Congestion charge must be reformed says London Assembly

London's congestion charge is no longer fit for purpose and should be reformed or replaced with a more radical system of measures, according to the London Assembly Transport Committee. A new report by the committee, London Stalling, says the congestion charge – introduced in 2002 – is no longer effective, is "too blunt an instrument" and should ultimately be replaced with a more sophisticated system of road pricing. This could charge motorists according to the time and location at which they're driving and across a wider area of London, the report says.

The committee includes a range of other recommendations to reduce road congestion, which has got considerably worse in recent years. London Stalling finds vehicle delays to have increased across all parts of London. The reasons are complex, but are mostly down to increases in light vans, HGVs and private hire vehicles, combined with reductions in road space for cars in favour of buses, cyclists and pedestrians.

Transport for London has measures in place to try to combat congestion, but it's not enough, says the committee chair Caroline Pidgeon. A survey of Londoners has found half would support road pricing and only a fifth would oppose it, according to the London Stalling report.

“Something dramatic has to be done about the enormous congestion problem on London’s roads. The issue is costing our city money and costing Londoners their health and wellbeing," Caroline Pidgeon said. "Road pricing would be a fairer approach, as road users would pay according to how much they contribute to congestion."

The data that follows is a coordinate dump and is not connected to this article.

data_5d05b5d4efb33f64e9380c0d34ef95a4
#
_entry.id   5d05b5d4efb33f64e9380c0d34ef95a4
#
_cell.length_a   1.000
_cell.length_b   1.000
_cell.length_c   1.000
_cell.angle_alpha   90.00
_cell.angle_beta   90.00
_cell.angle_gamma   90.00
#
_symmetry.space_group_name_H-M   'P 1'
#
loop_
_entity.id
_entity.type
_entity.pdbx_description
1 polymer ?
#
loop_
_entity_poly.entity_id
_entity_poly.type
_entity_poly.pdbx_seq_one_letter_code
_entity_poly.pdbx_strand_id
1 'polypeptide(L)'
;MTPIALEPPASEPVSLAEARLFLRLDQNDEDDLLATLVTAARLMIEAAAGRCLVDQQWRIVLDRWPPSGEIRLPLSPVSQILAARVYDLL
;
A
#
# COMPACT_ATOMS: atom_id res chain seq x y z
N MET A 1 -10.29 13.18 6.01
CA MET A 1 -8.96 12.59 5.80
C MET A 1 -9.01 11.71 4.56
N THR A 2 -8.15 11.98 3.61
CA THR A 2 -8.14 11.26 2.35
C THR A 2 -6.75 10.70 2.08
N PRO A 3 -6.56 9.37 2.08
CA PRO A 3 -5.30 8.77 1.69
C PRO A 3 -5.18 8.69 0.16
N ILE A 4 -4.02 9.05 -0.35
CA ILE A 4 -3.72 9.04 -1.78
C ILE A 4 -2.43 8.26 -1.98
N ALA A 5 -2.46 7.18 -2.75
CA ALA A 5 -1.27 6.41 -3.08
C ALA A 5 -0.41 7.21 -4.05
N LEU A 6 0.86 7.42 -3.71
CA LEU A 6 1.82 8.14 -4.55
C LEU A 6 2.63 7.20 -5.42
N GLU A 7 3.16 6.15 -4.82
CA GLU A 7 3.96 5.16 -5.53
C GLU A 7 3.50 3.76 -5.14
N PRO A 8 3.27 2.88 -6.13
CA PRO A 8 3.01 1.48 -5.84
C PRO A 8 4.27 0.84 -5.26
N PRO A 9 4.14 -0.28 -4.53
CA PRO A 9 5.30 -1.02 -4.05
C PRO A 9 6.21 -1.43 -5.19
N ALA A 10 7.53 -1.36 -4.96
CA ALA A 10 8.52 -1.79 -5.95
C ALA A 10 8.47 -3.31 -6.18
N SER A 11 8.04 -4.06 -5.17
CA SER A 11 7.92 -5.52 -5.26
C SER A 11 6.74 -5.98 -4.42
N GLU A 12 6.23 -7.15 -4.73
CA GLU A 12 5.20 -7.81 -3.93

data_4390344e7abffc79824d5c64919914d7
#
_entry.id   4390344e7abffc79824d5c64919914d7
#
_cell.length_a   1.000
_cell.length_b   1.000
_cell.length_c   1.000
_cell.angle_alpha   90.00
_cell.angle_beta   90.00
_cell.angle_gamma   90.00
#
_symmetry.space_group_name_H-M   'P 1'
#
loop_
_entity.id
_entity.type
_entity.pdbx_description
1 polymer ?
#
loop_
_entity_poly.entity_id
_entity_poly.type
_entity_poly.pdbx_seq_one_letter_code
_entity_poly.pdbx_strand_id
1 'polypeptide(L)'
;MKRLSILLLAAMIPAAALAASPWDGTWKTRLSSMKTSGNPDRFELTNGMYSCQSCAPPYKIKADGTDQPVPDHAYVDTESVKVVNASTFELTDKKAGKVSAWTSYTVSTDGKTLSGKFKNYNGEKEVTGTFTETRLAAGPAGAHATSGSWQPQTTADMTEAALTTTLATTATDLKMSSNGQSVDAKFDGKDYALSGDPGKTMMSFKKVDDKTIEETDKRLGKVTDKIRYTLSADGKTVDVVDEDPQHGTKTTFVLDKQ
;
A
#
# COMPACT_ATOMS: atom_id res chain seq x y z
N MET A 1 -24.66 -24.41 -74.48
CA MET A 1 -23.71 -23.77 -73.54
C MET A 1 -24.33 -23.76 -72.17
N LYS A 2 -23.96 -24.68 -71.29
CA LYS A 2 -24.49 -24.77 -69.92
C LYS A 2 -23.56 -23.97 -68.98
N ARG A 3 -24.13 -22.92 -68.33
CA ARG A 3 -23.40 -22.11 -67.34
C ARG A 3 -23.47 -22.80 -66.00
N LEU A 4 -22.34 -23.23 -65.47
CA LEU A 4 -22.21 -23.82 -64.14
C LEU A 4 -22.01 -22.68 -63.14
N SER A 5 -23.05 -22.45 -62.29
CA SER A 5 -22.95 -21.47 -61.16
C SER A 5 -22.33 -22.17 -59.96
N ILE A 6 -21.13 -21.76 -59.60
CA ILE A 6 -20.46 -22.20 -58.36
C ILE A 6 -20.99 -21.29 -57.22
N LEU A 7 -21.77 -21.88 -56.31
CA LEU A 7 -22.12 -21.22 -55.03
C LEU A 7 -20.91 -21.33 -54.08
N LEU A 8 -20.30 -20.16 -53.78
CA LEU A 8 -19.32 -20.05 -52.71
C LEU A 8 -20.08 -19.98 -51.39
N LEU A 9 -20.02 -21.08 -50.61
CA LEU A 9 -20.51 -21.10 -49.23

London's Mayor Sadiq Khan is yet to publish his transport strategy, which is expected within a matter of weeks. In November 2016, the Mayor's Office announced a series of 'immediate' measures for combating road congestion, including efforts to increase the reliability of buses to encourage people out of their cars, and initiatives aimed at reducing disruption from planned and unplanned incidents. 

In response to the London Stalling report, Transport for London's chief operating officer for surface transport, Garrett Emmerson, pointed to the positives – that London's "success and population growth" were the sources of the congestion. He said TfL is responding to the challenge by encouraging walking, cycling and use of public transport. "We and the Mayor are also working to tackle congestion by encouraging more efficient deliveries, doubling the bus priority programme and co-ordinating roadworks better. We’re also investigating the feasibility of removing the congestion charge exemption for private hire vehicles," Emmerson said.

However, Caroline Pidgeon said: "Tinkering here and there is not going to achieve what's needed. A total rethink about who uses our roads and how is imperative," she said. London Stalling also recommends consideration of a workplace parking levy, which only Nottingham has managed to introduce so far, plus reduction of night-time deliveries.

Road pricing will not be popular with all. Two of the Assembly committee's members have objected to it in principle, while the Freight Transport Association head of policy and public affairs, Christopher Snelling responded by pointing out that a system of road pricing should not penalise businesses and target drivers that can make a change.

“The Assembly surveyed car drivers to see if they would change behaviour but not commercial operators," Snelling told UK Haullier. "Unlike car drivers, we don’t operate at a time of our choosing but respond to customers’ requirements – the needs of London’s businesses.  If road pricing is not just to be a tax on London it needs to focus on those who have an alternative – mainly the car or taxi user.  Water, rail and cycle logistics can all play a useful role in places but even used to the maximum it does not change the fact that the vast majority of deliveries in London will be made by vans and lorries."